The Bible clearly records that what David had done displeased the Lord.
Now God sent Prophet Nathan to David. He told David the story of a rich man owning large number of sheep and cattle taking hold a poor man’s one little ewe lamb to prepare a meal for a traveler. This enraged the king and he pronounced judgment on the rich man by saying that he must die and pay for the lamb four times over because he had no pity.
Nathan immediately told the King, “You are the man!” He also pronounced judgment on the house of David. David was told that from within his household there will occur unlawful relations and that the sword will never depart from his house.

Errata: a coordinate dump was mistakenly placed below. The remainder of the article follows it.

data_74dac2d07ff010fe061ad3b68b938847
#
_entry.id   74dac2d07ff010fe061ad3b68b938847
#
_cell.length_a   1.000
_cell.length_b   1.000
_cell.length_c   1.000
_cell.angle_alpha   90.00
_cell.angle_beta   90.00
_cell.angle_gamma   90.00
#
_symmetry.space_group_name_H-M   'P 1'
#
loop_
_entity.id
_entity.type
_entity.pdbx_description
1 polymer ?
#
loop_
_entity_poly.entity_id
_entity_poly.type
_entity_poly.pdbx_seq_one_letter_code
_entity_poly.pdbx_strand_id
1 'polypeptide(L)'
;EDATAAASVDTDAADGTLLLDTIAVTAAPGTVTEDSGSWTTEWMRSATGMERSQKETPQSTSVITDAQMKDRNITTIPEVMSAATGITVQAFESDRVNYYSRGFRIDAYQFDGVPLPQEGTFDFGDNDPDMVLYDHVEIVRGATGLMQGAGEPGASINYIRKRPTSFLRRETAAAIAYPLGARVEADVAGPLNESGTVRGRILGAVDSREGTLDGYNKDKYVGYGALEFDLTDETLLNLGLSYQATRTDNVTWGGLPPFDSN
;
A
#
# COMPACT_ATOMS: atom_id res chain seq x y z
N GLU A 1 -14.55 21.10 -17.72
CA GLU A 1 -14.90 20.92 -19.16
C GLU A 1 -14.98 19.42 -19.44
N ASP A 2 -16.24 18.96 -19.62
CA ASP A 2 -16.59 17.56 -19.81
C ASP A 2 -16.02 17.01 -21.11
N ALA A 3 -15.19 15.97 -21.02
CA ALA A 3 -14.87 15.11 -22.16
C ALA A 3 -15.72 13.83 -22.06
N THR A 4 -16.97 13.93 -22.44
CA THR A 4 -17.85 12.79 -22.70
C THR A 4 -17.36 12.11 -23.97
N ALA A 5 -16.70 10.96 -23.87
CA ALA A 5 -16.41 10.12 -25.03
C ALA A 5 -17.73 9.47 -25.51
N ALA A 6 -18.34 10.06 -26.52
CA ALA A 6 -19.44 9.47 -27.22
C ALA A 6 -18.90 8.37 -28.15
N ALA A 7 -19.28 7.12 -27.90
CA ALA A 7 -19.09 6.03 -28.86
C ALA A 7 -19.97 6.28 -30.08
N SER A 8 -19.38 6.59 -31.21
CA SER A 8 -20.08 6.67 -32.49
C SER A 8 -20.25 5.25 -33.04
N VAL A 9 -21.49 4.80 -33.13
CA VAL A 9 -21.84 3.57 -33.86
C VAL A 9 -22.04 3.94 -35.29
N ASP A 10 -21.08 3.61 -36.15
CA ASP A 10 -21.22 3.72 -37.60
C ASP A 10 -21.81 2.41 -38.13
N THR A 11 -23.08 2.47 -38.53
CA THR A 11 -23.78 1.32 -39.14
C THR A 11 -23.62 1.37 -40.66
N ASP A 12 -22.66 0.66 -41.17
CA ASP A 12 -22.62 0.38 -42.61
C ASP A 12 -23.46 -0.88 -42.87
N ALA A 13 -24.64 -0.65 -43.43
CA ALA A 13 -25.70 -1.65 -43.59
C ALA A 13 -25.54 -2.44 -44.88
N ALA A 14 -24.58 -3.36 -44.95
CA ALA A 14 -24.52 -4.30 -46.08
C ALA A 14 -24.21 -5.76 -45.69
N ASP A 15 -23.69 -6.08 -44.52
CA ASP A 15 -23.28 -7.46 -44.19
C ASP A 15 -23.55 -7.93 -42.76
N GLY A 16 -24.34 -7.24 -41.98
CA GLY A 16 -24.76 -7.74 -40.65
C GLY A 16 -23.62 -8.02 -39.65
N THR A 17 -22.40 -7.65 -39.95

David meekly responded by saying, “I have sinned against the Lord.” Then Nathan told David that the Lord had taken away his sin and that he was not going to die. Yet because by doing such wickedness David had given occasion to the enemies of the Lord to show utter contempt he was told that the child born to him will die. And after Nathan had gone home the Lord struck the child that Uriah’s wife had borne to David. He became ill.
David began to pray and plead with the Lord for the child. He fasted and in his house he spent the nights lying on the ground. He did not rise up from the ground even though the elders of his household stood around him. He refused to eat food. On the seventh day the child died. The servants did not have the courage to inform David about the child’s death fearing that he would do something desperate. Now David noticed his servants whispering among themselves and asked whether the child was dead.